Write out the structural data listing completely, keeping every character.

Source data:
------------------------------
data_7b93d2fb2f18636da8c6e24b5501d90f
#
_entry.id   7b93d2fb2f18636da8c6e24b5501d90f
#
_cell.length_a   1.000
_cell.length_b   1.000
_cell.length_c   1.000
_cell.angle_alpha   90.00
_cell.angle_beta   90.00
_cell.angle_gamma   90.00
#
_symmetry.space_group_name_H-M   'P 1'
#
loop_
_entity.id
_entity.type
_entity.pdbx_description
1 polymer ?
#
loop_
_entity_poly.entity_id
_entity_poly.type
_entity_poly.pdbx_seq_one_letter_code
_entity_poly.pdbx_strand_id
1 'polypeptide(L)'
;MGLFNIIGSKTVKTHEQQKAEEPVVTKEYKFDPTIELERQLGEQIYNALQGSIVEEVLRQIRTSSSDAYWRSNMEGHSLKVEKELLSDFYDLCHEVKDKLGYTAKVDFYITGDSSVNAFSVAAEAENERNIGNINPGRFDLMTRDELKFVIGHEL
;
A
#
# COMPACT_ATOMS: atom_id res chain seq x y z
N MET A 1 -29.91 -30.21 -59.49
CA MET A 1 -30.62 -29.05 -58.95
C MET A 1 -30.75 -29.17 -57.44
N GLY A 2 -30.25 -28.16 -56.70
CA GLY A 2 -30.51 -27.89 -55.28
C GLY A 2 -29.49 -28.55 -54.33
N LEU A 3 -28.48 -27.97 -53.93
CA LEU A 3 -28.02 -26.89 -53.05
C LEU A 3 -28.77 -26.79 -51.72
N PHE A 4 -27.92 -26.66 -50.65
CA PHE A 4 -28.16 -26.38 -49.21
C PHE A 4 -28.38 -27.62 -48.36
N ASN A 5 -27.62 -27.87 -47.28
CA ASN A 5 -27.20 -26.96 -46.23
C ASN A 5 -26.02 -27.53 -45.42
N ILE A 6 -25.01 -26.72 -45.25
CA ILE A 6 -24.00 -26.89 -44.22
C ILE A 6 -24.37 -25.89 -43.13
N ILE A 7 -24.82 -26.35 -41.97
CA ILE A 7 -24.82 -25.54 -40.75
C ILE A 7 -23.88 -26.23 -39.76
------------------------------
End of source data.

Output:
data_7b93d2fb2f18636da8c6e24b5501d90f
#
_entry.id   7b93d2fb2f18636da8c6e24b5501d90f
#
_cell.length_a   1.000
_cell.length_b   1.000
_cell.length_c   1.000
_cell.angle_alpha   90.00
_cell.angle_beta   90.00
_cell.angle_gamma   90.00
#
_symmetry.space_group_name_H-M   'P 1'
#
loop_
_entity.id
_entity.type
_entity.pdbx_description
1 polymer ?
#
loop_
_entity_poly.entity_id
_entity_poly.type
_entity_poly.pdbx_seq_one_letter_code
_entity_poly.pdbx_strand_id
1 'polypeptide(L)'
;MGLFNIIGSKTVKTHEQQKAEEPVVTKEYKFDPTIELERQLGEQIYNALQGSIVEEVLRQIRTSSSDAYWRSNMEGHSLKVEKELLSDFYDLCHEVKDKLGYTAKVDFYITGDSSVNAFSVAAEAENERNIGNINPGRFDLMTRDELKFVIGHEL
;
A
#
# COMPACT_ATOMS: atom_id res chain seq x y z
N MET A 1 -29.91 -30.21 -59.49
CA MET A 1 -30.62 -29.05 -58.95
C MET A 1 -30.75 -29.17 -57.44
N GLY A 2 -30.25 -28.16 -56.70
CA GLY A 2 -30.51 -27.89 -55.28
C GLY A 2 -29.49 -28.55 -54.33
N LEU A 3 -28.48 -27.97 -53.93
CA LEU A 3 -28.02 -26.89 -53.05
C LEU A 3 -28.77 -26.79 -51.72
N PHE A 4 -27.92 -26.66 -50.65
CA PHE A 4 -28.16 -26.38 -49.21
C PHE A 4 -28.38 -27.62 -48.36
N ASN A 5 -27.62 -27.87 -47.28
CA ASN A 5 -27.20 -26.96 -46.23
C ASN A 5 -26.02 -27.53 -45.42
N ILE A 6 -25.01 -26.72 -45.25
CA ILE A 6 -24.00 -26.89 -44.22
C ILE A 6 -24.37 -25.89 -43.13
N ILE A 7 -24.82 -26.35 -41.97
CA ILE A 7 -24.82 -25.54 -40.75
C ILE A 7 -23.88 -26.23 -39.76